The two most Earth-like planets ever found have been spotted in a single solar system 1,200 light-years away. Astronomers monitoring data from the Kepler spacecraft said the two worlds, dubbed Kepler 62e and Kepler 62f, were the two outermost planets circling a star about a third dimmer and smaller than the sun. Both orbit within the habitable zone within which liquid water-considered a prerequisite to life as we know it—can exist.
The smaller of the two, Kepler 62f, is a particularly enticing find:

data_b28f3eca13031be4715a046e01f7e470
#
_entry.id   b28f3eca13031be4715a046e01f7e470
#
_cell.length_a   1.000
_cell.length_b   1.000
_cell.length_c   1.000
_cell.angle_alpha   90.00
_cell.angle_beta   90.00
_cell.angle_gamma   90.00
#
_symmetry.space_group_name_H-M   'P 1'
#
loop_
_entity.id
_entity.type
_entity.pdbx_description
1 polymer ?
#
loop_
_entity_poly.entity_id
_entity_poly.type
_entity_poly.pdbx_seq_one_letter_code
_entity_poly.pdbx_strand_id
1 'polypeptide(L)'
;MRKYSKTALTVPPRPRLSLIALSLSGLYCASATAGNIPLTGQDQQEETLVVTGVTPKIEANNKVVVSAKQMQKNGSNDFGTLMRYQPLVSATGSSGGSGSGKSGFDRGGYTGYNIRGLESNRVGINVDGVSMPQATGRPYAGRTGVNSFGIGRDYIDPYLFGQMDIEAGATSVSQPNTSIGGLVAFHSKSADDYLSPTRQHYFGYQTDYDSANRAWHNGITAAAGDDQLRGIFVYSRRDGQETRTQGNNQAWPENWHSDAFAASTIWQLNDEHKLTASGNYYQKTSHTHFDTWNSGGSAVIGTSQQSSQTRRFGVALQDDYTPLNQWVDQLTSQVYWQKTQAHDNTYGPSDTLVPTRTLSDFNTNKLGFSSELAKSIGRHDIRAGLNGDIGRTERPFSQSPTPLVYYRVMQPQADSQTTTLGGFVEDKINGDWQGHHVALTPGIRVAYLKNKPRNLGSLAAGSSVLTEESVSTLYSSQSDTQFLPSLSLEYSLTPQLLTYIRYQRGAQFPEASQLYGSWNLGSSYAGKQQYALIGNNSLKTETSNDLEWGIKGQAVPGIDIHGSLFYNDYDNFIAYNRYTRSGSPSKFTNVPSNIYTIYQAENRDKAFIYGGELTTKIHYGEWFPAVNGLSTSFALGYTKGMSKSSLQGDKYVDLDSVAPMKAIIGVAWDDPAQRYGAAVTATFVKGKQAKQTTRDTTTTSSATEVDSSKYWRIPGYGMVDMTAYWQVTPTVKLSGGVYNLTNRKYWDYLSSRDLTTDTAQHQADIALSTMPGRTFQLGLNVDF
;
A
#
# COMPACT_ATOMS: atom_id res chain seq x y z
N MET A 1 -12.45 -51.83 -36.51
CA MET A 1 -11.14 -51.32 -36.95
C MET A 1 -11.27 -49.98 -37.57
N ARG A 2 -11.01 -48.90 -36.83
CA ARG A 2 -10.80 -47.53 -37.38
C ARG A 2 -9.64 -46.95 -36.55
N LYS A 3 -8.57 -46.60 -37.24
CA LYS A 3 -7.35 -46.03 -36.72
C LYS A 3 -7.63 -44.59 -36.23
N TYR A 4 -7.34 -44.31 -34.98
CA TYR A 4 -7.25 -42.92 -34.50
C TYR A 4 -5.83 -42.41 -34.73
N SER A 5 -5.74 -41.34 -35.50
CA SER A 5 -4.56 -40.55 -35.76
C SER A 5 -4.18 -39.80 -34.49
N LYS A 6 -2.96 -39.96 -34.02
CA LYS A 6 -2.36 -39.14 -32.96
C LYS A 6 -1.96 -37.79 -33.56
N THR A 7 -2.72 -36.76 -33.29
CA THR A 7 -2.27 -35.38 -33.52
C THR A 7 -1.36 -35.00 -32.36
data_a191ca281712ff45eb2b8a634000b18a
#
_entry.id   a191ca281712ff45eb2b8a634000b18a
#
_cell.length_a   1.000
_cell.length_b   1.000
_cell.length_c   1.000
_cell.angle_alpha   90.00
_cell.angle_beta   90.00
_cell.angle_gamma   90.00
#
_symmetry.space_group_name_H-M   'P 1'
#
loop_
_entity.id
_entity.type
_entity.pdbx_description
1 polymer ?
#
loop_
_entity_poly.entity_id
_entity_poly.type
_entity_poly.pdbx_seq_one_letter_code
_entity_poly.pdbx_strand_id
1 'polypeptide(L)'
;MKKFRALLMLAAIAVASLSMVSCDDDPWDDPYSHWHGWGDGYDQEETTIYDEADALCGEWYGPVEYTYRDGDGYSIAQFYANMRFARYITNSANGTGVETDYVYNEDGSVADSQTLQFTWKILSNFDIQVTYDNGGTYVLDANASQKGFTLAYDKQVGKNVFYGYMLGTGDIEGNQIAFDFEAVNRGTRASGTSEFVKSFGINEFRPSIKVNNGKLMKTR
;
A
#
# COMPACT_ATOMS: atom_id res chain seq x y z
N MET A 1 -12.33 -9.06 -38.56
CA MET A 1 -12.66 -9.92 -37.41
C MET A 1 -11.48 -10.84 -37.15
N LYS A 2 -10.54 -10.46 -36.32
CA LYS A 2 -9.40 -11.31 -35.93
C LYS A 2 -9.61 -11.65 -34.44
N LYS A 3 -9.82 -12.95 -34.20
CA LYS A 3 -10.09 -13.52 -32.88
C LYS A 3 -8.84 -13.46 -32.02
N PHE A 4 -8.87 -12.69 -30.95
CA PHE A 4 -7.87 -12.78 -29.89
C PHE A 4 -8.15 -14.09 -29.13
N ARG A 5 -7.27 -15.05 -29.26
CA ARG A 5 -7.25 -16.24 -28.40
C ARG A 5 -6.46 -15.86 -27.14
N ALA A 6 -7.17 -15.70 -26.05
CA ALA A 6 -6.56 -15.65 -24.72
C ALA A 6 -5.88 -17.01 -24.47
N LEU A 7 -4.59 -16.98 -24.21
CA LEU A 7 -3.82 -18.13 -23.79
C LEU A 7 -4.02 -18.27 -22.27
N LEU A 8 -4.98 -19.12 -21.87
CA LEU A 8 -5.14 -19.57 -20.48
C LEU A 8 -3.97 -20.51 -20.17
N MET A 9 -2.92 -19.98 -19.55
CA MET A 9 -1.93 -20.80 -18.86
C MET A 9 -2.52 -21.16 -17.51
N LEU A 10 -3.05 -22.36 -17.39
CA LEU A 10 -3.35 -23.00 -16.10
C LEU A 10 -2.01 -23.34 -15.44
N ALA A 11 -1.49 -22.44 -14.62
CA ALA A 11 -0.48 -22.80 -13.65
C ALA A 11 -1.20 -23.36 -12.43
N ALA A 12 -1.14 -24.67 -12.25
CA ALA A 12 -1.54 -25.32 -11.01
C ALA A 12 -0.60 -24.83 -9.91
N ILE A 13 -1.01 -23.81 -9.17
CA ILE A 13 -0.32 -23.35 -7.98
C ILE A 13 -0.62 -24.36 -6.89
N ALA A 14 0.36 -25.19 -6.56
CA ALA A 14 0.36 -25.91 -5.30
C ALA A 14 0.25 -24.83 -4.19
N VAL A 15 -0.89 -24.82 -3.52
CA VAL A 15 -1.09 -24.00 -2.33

About 40 percent larger than Earth, with a year of 267 days, it orbits in the very middle of that zone, and computer models suggest it may be rocky like Earth. Scientists say the other planet, hotter and slightly larger, might be covered entirely in a giant ocean.
Whether water, let alone life, exists on either remains a matter of speculation, but the find strengthens astronomers’ conviction that our own Milky Way galaxy holds billions of planets that could resemble Earth. “It’s an amazing moment in science,” astronomer Geoffrey Marcy of the University of California, Berkeley, tells The New York Times. “We haven’t found Earth 2.0 yet, but we can taste it, smell it, right there on our technological fingertips.”